If I hear another web genius tell me how many 'uniques' they get to their site, I'm going to spit. Who cares? On my best day I accumulated over 1000 hits but what were they worth? Not much. Almost none of them converted into regular readers. I put something controversial and funny on the site and got attention. Then it went away. So what? What you and I want to do is build a dedicated, intelligent audience. A well structured blog can help you do that, build a subscriber list and induce loyalty among readers. You become an authority on the business - one other media sources can rely on. Not just a Facebook page.
Where do they come from?
The first two countries are not surprising, but the ever fluctuating list of those below always entertains me. One week Azerbajan was #3. H(how)TF did that happen? I have no idea, but it's cool to know.
|9||1.80%||Korea, Republic Of|
More specifically, I like the cities. Historically I have a very strong base in Silicon Valley and tech areas on the west coast of the US. New York is always a leader (as I am from there), but I'm always surprised by some. This week it's Nice, France. Why? Dunno.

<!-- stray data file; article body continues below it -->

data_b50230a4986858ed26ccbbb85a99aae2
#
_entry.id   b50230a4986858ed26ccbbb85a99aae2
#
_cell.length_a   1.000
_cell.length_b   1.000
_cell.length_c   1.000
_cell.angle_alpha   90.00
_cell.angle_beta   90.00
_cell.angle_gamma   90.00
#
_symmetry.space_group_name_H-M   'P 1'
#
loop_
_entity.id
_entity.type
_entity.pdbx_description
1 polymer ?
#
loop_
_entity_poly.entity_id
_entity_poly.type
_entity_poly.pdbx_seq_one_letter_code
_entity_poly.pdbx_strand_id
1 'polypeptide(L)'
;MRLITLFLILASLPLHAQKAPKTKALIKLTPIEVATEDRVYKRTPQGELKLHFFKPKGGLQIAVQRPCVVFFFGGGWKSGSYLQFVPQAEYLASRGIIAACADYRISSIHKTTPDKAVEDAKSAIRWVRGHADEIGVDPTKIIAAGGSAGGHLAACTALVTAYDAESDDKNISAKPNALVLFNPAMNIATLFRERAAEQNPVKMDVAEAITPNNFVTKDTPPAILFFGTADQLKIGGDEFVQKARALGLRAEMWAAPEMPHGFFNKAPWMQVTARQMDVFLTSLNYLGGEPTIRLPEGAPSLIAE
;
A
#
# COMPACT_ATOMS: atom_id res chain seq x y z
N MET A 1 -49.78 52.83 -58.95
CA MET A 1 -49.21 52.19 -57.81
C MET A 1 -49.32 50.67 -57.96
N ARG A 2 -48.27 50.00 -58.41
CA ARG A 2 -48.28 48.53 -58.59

I say all of this, because I think I can add something to your mix, and help you guys gain control of and grow your audience.
Here's a couple of weeks on my site. It's not my best. Over time, I average 100 hits a day with 75% unique visitors but the read time is over 5 minutes each, so I'm gaining traction with people who really care. And Facebook doesn't tell you that when people click on stuff you post. A blog - your blog, will.